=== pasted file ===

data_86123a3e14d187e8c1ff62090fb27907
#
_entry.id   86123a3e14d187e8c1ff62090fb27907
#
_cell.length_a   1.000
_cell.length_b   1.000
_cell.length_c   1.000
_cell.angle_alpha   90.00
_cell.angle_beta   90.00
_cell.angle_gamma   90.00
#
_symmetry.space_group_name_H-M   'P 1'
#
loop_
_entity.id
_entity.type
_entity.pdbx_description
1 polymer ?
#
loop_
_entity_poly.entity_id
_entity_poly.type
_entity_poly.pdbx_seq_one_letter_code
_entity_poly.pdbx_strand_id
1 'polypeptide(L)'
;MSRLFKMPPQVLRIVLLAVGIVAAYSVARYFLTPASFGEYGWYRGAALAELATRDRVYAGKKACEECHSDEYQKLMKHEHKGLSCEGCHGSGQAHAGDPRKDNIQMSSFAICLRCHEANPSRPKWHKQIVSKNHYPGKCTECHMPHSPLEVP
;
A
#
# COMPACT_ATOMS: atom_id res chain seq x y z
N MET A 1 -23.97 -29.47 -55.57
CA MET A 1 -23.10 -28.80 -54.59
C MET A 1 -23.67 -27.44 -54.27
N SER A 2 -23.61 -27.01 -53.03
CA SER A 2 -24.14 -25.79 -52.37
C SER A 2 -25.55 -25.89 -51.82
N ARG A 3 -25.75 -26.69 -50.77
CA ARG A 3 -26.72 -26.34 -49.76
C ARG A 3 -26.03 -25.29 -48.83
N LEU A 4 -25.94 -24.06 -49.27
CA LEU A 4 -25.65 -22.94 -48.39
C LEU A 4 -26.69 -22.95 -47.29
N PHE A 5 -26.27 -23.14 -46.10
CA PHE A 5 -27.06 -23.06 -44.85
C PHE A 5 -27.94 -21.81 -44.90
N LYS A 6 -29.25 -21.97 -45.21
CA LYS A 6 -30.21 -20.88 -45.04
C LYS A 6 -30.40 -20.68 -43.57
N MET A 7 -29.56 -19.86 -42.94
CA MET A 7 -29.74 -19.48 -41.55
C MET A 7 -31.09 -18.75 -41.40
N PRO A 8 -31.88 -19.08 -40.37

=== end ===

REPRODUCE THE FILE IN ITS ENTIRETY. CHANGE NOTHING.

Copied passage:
data_86123a3e14d187e8c1ff62090fb27907
#
_entry.id   86123a3e14d187e8c1ff62090fb27907
#
_cell.length_a   1.000
_cell.length_b   1.000
_cell.length_c   1.000
_cell.angle_alpha   90.00
_cell.angle_beta   90.00
_cell.angle_gamma   90.00
#
_symmetry.space_group_name_H-M   'P 1'
#
loop_
_entity.id
_entity.type
_entity.pdbx_description
1 polymer ?
#
loop_
_entity_poly.entity_id
_entity_poly.type
_entity_poly.pdbx_seq_one_letter_code
_entity_poly.pdbx_strand_id
1 'polypeptide(L)'
;MSRLFKMPPQVLRIVLLAVGIVAAYSVARYFLTPASFGEYGWYRGAALAELATRDRVYAGKKACEECHSDEYQKLMKHEHKGLSCEGCHGSGQAHAGDPRKDNIQMSSFAICLRCHEANPSRPKWHKQIVSKNHYPGKCTECHMPHSPLEVP
;
A
#
# COMPACT_ATOMS: atom_id res chain seq x y z
N MET A 1 -23.97 -29.47 -55.57
CA MET A 1 -23.10 -28.80 -54.59
C MET A 1 -23.67 -27.44 -54.27
N SER A 2 -23.61 -27.01 -53.03
CA SER A 2 -24.14 -25.79 -52.37
C SER A 2 -25.55 -25.89 -51.82
N ARG A 3 -25.75 -26.69 -50.77
CA ARG A 3 -26.72 -26.34 -49.76
C ARG A 3 -26.03 -25.29 -48.83
N LEU A 4 -25.94 -24.06 -49.27
CA LEU A 4 -25.65 -22.94 -48.39
C LEU A 4 -26.69 -22.95 -47.29
N PHE A 5 -26.27 -23.14 -46.10
CA PHE A 5 -27.06 -23.06 -44.85
C PHE A 5 -27.94 -21.81 -44.90
N LYS A 6 -29.25 -21.97 -45.21
CA LYS A 6 -30.21 -20.88 -45.04
C LYS A 6 -30.40 -20.68 -43.57
N MET A 7 -29.56 -19.86 -42.94
CA MET A 7 -29.74 -19.48 -41.55
C MET A 7 -31.09 -18.75 -41.40
N PRO A 8 -31.88 -19.08 -40.37